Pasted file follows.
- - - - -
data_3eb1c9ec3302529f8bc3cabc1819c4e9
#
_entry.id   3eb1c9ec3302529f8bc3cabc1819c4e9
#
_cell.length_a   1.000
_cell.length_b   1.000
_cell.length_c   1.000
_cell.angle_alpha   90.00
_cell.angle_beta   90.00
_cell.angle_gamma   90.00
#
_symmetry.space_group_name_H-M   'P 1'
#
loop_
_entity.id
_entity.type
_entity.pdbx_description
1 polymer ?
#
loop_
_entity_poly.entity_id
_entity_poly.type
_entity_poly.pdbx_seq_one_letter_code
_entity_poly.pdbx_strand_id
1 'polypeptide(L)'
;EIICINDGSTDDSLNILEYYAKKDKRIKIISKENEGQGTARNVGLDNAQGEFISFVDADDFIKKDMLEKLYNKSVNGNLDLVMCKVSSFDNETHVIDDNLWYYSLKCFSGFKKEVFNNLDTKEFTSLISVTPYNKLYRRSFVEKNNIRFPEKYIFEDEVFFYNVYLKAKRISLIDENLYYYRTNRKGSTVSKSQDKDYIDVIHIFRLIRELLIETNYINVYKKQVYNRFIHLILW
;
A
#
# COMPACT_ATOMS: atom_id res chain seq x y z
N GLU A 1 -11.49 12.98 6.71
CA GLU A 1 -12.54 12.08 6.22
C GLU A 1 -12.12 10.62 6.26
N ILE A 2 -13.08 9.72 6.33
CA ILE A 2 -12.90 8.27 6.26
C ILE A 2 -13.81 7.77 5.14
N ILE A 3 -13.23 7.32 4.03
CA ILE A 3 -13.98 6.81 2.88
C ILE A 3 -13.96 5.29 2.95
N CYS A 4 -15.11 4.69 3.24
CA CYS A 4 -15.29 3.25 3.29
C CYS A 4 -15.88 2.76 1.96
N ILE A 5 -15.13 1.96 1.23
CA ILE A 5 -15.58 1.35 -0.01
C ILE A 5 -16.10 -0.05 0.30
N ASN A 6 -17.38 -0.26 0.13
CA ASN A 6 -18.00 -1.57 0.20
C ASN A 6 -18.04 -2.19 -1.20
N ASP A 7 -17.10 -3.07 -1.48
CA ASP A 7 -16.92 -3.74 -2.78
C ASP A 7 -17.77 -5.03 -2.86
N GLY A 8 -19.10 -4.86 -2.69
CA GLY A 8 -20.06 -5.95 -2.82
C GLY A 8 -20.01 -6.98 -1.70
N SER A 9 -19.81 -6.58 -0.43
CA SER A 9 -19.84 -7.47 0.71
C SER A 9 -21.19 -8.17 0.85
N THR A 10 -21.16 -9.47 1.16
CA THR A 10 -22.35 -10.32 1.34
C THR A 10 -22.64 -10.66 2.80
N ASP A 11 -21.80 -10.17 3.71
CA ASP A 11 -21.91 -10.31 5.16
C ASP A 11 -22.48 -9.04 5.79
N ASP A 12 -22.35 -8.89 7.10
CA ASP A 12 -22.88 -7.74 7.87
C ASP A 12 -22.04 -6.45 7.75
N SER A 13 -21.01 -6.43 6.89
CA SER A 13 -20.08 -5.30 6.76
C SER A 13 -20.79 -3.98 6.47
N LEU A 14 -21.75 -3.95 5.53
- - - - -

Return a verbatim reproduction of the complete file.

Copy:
data_3eb1c9ec3302529f8bc3cabc1819c4e9
#
_entry.id   3eb1c9ec3302529f8bc3cabc1819c4e9
#
_cell.length_a   1.000
_cell.length_b   1.000
_cell.length_c   1.000
_cell.angle_alpha   90.00
_cell.angle_beta   90.00
_cell.angle_gamma   90.00
#
_symmetry.space_group_name_H-M   'P 1'
#
loop_
_entity.id
_entity.type
_entity.pdbx_description
1 polymer ?
#
loop_
_entity_poly.entity_id
_entity_poly.type
_entity_poly.pdbx_seq_one_letter_code
_entity_poly.pdbx_strand_id
1 'polypeptide(L)'
;EIICINDGSTDDSLNILEYYAKKDKRIKIISKENEGQGTARNVGLDNAQGEFISFVDADDFIKKDMLEKLYNKSVNGNLDLVMCKVSSFDNETHVIDDNLWYYSLKCFSGFKKEVFNNLDTKEFTSLISVTPYNKLYRRSFVEKNNIRFPEKYIFEDEVFFYNVYLKAKRISLIDENLYYYRTNRKGSTVSKSQDKDYIDVIHIFRLIRELLIETNYINVYKKQVYNRFIHLILW
;
A
#
# COMPACT_ATOMS: atom_id res chain seq x y z
N GLU A 1 -11.49 12.98 6.71
CA GLU A 1 -12.54 12.08 6.22
C GLU A 1 -12.12 10.62 6.26
N ILE A 2 -13.08 9.72 6.33
CA ILE A 2 -12.90 8.27 6.26
C ILE A 2 -13.81 7.77 5.14
N ILE A 3 -13.23 7.32 4.03
CA ILE A 3 -13.98 6.81 2.88
C ILE A 3 -13.96 5.29 2.95
N CYS A 4 -15.11 4.69 3.24
CA CYS A 4 -15.29 3.25 3.29
C CYS A 4 -15.88 2.76 1.96
N ILE A 5 -15.13 1.96 1.23
CA ILE A 5 -15.58 1.35 -0.01
C ILE A 5 -16.10 -0.05 0.30
N ASN A 6 -17.38 -0.26 0.13
CA ASN A 6 -18.00 -1.57 0.20
C ASN A 6 -18.04 -2.19 -1.20
N ASP A 7 -17.10 -3.07 -1.48
CA ASP A 7 -16.92 -3.74 -2.78
C ASP A 7 -17.77 -5.03 -2.86
N GLY A 8 -19.10 -4.86 -2.69
CA GLY A 8 -20.06 -5.95 -2.82
C GLY A 8 -20.01 -6.98 -1.70
N SER A 9 -19.81 -6.58 -0.43
CA SER A 9 -19.84 -7.47 0.71
C SER A 9 -21.19 -8.17 0.85
N THR A 10 -21.16 -9.47 1.16
CA THR A 10 -22.35 -10.32 1.34
C THR A 10 -22.64 -10.66 2.80
N ASP A 11 -21.80 -10.17 3.71
CA ASP A 11 -21.91 -10.31 5.16
C ASP A 11 -22.48 -9.04 5.79
N ASP A 12 -22.35 -8.89 7.10
CA ASP A 12 -22.88 -7.74 7.87
C ASP A 12 -22.04 -6.45 7.75
N SER A 13 -21.01 -6.43 6.89
CA SER A 13 -20.08 -5.30 6.76
C SER A 13 -20.79 -3.98 6.47
N LEU A 14 -21.75 -3.95 5.53